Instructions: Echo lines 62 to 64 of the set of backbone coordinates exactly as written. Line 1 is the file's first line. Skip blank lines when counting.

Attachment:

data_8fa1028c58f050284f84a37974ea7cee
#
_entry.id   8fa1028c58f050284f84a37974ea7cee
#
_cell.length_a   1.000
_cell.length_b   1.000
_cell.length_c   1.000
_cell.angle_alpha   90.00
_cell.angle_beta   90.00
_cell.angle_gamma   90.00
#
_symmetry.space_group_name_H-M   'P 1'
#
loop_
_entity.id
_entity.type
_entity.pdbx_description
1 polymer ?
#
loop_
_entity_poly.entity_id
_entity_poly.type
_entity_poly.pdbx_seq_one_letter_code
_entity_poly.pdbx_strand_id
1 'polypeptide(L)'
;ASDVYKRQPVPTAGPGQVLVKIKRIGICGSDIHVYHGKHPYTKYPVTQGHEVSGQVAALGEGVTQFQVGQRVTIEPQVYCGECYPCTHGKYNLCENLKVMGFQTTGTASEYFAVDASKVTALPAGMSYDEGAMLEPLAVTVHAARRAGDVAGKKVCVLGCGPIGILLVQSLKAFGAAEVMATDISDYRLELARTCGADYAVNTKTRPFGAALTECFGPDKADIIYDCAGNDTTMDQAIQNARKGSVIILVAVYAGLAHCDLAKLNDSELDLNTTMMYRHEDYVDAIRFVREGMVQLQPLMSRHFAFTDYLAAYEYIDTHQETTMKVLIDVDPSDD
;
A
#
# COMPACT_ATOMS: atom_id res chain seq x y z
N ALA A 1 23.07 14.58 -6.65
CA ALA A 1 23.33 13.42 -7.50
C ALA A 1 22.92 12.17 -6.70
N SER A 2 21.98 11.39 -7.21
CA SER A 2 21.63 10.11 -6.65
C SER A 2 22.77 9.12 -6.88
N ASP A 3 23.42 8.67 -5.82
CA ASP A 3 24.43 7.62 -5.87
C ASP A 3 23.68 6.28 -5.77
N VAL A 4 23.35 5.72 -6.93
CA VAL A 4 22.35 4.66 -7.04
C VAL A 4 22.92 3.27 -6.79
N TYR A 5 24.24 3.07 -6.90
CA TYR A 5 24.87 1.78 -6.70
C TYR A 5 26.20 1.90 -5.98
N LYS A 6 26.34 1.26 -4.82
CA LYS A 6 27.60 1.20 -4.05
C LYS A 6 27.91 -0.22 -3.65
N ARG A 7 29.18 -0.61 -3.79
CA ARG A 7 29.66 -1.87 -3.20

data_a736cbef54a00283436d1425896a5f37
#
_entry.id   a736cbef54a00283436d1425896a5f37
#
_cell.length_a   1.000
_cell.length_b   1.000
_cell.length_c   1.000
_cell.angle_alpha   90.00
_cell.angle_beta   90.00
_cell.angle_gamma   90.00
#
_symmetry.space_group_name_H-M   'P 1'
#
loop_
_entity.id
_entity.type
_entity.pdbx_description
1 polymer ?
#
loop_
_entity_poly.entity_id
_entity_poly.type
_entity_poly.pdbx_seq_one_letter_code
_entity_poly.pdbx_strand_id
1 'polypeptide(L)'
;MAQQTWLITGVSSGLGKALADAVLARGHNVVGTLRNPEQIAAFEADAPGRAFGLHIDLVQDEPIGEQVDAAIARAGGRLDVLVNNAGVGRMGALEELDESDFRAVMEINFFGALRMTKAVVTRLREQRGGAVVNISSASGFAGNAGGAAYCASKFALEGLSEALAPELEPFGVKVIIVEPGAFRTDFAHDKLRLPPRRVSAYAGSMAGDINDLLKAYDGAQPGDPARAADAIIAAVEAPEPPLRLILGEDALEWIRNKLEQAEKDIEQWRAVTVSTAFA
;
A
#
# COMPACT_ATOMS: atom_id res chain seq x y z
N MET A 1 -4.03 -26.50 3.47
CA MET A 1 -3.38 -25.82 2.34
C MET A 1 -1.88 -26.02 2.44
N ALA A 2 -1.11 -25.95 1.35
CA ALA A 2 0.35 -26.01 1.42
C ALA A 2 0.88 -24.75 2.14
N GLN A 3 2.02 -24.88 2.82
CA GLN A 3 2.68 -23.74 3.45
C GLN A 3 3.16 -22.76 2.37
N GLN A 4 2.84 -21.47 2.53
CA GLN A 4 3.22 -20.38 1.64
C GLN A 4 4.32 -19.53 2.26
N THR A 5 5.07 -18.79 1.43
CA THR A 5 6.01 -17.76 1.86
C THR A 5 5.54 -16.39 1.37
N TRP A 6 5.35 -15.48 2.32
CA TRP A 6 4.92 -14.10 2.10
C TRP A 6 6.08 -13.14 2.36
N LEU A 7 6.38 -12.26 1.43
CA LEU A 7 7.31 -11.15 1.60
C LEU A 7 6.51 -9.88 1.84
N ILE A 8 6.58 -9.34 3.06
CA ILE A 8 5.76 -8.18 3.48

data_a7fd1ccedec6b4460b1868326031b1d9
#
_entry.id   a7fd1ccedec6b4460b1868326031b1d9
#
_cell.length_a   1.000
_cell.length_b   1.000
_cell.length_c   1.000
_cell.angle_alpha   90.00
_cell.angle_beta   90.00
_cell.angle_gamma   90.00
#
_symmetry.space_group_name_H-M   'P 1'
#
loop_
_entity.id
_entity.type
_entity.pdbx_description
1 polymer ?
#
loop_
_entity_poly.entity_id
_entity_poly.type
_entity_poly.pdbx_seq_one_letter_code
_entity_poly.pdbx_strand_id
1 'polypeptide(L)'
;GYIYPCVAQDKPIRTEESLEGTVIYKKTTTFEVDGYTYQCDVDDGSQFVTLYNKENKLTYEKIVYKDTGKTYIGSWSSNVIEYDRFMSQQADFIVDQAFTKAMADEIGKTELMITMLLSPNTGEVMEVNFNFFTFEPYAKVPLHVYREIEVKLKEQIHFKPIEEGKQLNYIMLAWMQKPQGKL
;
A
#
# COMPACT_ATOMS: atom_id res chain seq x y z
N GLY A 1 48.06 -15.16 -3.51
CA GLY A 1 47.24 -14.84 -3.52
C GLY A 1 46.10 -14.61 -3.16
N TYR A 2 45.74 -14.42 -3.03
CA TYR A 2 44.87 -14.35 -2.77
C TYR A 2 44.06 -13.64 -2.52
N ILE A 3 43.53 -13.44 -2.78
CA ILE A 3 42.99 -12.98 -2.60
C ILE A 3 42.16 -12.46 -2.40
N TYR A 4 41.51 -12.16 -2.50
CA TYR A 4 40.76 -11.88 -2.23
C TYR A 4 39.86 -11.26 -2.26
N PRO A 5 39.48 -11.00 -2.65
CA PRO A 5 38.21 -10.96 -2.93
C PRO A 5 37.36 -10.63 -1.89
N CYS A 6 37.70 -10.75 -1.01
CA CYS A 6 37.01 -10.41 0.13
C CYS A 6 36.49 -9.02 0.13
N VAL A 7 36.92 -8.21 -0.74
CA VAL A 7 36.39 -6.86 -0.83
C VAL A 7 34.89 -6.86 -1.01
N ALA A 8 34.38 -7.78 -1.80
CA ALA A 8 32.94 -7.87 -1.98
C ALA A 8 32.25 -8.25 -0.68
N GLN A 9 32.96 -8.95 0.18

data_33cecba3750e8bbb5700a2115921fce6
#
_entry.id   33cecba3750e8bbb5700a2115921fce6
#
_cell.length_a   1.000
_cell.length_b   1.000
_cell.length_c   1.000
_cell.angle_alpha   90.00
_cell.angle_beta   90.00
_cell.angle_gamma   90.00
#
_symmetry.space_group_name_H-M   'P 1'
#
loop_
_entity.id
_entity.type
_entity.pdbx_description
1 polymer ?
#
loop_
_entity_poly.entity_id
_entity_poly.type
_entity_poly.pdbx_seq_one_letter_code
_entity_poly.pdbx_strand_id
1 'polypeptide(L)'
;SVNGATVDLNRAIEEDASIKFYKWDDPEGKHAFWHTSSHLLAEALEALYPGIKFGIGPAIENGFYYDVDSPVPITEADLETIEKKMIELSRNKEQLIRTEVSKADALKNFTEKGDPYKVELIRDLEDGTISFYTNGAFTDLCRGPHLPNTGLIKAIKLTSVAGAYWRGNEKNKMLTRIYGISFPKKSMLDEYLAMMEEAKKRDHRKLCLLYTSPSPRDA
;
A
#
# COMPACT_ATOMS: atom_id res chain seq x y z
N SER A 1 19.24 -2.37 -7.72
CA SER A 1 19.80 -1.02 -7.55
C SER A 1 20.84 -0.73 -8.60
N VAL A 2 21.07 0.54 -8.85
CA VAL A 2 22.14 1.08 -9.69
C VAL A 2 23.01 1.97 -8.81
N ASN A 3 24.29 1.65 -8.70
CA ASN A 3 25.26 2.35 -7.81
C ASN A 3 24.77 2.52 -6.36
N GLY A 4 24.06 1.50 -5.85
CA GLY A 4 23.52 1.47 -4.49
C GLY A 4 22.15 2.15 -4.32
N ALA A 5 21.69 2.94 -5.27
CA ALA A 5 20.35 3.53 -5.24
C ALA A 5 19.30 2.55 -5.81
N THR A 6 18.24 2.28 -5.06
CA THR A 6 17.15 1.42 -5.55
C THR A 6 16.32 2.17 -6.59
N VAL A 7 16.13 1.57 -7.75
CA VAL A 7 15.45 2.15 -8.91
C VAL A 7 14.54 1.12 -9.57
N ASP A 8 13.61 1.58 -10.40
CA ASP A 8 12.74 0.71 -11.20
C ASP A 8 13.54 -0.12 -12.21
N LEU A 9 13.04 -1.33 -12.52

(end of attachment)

_symmetry.space_group_name_H-M   'P 1'
#
loop_